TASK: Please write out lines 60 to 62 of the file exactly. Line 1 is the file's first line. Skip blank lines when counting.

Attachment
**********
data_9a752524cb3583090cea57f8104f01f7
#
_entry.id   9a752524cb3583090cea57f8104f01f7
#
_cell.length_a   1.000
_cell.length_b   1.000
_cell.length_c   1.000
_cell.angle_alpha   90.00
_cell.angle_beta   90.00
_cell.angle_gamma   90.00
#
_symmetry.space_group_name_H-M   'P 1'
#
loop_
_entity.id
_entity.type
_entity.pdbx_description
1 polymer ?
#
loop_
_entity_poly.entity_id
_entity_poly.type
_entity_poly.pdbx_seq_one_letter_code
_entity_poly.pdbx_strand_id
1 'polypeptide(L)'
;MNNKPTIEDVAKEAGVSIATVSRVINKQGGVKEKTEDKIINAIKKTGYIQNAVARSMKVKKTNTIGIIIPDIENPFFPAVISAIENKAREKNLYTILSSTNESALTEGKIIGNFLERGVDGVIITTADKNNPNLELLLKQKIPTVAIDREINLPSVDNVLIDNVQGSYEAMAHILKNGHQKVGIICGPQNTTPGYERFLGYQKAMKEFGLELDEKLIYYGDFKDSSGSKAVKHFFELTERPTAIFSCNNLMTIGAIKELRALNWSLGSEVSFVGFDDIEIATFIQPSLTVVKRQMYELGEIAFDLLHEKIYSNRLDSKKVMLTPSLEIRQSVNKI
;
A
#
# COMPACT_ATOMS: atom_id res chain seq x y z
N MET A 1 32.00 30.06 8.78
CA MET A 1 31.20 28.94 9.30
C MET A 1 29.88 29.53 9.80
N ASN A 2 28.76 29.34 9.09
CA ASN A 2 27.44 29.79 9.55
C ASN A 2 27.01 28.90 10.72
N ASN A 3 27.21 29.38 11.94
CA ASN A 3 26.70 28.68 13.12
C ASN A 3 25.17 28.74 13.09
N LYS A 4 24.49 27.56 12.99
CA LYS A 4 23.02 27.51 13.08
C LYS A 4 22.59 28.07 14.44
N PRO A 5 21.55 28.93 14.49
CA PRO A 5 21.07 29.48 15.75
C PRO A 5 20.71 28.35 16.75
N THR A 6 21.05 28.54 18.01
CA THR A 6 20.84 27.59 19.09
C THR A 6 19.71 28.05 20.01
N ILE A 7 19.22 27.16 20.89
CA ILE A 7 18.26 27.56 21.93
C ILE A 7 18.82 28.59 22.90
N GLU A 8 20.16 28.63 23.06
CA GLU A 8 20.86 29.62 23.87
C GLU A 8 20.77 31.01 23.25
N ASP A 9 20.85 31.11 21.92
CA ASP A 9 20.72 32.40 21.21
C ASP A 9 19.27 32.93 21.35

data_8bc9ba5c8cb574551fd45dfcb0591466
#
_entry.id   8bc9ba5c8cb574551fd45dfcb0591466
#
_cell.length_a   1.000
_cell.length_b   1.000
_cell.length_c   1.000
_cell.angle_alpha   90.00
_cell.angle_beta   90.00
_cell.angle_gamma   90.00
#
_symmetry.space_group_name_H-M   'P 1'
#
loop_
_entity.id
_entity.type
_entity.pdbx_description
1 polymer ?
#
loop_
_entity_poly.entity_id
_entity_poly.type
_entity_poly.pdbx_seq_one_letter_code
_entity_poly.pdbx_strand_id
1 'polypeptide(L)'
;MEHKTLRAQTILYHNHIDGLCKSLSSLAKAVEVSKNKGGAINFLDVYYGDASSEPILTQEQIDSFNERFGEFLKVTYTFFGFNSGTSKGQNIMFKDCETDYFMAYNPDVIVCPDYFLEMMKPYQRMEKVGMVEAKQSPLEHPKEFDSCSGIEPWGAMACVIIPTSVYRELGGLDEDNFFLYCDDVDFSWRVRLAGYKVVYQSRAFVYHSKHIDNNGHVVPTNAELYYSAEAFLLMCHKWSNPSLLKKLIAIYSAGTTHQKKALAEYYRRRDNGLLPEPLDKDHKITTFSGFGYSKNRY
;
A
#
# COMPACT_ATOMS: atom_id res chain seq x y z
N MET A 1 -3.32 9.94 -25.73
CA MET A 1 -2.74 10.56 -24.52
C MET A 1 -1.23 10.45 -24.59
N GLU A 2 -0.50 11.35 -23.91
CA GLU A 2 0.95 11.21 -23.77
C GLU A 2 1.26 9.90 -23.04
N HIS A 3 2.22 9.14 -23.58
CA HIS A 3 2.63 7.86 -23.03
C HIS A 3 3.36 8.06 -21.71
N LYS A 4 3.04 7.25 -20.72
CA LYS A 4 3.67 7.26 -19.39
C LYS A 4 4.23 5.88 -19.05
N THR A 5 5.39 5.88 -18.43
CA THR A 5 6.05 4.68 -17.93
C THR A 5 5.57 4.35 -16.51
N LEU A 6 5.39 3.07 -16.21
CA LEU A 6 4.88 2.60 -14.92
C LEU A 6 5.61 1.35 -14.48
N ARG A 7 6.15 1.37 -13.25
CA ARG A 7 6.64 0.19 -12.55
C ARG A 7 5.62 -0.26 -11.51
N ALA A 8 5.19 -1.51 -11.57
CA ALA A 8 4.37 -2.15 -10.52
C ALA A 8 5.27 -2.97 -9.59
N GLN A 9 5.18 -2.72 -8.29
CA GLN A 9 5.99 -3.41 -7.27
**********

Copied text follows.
_entry.id   8bc9ba5c8cb574551fd45dfcb0591466
#
_cell.length_a   1.000